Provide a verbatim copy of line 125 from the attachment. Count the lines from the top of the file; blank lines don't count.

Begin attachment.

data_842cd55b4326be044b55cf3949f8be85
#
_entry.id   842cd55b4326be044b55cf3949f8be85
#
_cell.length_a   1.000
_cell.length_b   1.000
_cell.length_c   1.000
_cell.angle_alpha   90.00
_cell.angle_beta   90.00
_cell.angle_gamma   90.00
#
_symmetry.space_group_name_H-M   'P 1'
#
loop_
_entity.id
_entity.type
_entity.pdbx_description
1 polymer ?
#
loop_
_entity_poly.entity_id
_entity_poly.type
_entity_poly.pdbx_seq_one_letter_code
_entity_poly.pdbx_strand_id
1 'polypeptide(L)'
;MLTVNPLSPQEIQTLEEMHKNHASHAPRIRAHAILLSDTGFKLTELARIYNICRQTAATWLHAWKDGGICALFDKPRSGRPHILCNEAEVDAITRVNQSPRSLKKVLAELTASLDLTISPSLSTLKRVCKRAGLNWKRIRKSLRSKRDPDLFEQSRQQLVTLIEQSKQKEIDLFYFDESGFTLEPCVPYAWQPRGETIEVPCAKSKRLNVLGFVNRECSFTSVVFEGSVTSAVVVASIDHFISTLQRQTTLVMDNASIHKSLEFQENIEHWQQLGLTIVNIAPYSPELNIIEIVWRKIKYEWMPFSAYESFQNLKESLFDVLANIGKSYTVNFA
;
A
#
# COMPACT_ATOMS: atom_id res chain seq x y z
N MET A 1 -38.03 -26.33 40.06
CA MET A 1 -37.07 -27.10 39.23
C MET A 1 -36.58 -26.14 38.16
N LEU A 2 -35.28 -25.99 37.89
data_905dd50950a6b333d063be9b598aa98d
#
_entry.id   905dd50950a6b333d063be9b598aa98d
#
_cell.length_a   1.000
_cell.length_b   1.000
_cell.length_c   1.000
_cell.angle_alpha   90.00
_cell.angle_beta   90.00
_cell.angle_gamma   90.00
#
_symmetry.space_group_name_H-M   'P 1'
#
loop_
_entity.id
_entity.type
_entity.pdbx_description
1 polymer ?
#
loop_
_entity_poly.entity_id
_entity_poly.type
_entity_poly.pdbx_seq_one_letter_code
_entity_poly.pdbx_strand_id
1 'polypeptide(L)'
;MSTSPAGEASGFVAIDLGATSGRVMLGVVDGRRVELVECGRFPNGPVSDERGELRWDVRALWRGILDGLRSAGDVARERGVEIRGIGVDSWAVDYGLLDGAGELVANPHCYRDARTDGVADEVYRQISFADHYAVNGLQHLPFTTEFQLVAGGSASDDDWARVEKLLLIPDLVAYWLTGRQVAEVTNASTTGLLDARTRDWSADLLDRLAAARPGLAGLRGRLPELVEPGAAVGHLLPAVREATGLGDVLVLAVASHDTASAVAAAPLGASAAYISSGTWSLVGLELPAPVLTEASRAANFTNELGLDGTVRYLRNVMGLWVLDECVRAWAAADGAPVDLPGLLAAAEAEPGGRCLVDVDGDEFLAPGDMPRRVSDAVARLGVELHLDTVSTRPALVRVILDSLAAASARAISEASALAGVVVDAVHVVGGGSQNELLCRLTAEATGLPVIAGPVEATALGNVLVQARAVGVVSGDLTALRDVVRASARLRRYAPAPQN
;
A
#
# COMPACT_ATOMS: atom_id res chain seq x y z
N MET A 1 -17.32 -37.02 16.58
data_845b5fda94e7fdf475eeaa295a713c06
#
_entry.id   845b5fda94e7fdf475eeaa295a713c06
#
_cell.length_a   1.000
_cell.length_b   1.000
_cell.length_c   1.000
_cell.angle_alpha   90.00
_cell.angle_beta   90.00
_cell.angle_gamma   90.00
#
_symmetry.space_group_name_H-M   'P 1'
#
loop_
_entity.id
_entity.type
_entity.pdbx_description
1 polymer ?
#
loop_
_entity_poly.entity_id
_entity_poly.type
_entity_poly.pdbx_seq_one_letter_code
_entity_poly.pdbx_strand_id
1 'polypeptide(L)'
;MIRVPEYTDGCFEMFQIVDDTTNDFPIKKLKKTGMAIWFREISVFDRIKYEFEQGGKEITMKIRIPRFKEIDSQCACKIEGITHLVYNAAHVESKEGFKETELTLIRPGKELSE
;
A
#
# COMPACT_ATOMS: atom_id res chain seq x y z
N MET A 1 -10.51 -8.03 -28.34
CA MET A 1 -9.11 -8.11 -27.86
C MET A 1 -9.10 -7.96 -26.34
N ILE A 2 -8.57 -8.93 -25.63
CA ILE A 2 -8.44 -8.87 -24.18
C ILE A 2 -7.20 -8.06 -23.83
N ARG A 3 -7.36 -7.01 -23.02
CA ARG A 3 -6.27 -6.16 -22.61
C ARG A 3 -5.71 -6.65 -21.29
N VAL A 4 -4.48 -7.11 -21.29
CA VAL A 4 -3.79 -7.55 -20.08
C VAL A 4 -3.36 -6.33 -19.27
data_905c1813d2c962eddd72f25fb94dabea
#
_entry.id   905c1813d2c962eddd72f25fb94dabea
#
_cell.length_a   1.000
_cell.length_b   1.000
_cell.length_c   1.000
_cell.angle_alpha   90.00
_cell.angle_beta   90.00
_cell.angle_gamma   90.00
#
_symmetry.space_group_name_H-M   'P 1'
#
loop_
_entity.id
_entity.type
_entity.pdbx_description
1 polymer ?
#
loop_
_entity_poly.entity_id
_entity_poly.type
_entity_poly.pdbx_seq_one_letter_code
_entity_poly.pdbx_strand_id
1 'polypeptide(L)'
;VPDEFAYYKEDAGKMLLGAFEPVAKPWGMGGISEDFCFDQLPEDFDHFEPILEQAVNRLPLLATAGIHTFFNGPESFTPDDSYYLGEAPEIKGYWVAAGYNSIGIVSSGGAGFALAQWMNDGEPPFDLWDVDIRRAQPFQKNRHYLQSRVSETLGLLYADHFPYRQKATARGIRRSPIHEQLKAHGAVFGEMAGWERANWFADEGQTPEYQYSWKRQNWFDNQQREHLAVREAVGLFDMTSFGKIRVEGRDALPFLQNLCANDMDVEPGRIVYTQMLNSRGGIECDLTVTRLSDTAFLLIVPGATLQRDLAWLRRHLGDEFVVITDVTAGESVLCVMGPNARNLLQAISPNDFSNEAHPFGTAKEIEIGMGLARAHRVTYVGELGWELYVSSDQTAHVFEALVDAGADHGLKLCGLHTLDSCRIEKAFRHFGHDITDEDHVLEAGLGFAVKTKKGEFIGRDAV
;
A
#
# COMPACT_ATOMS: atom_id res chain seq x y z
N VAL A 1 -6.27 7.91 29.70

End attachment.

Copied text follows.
1 polymer ?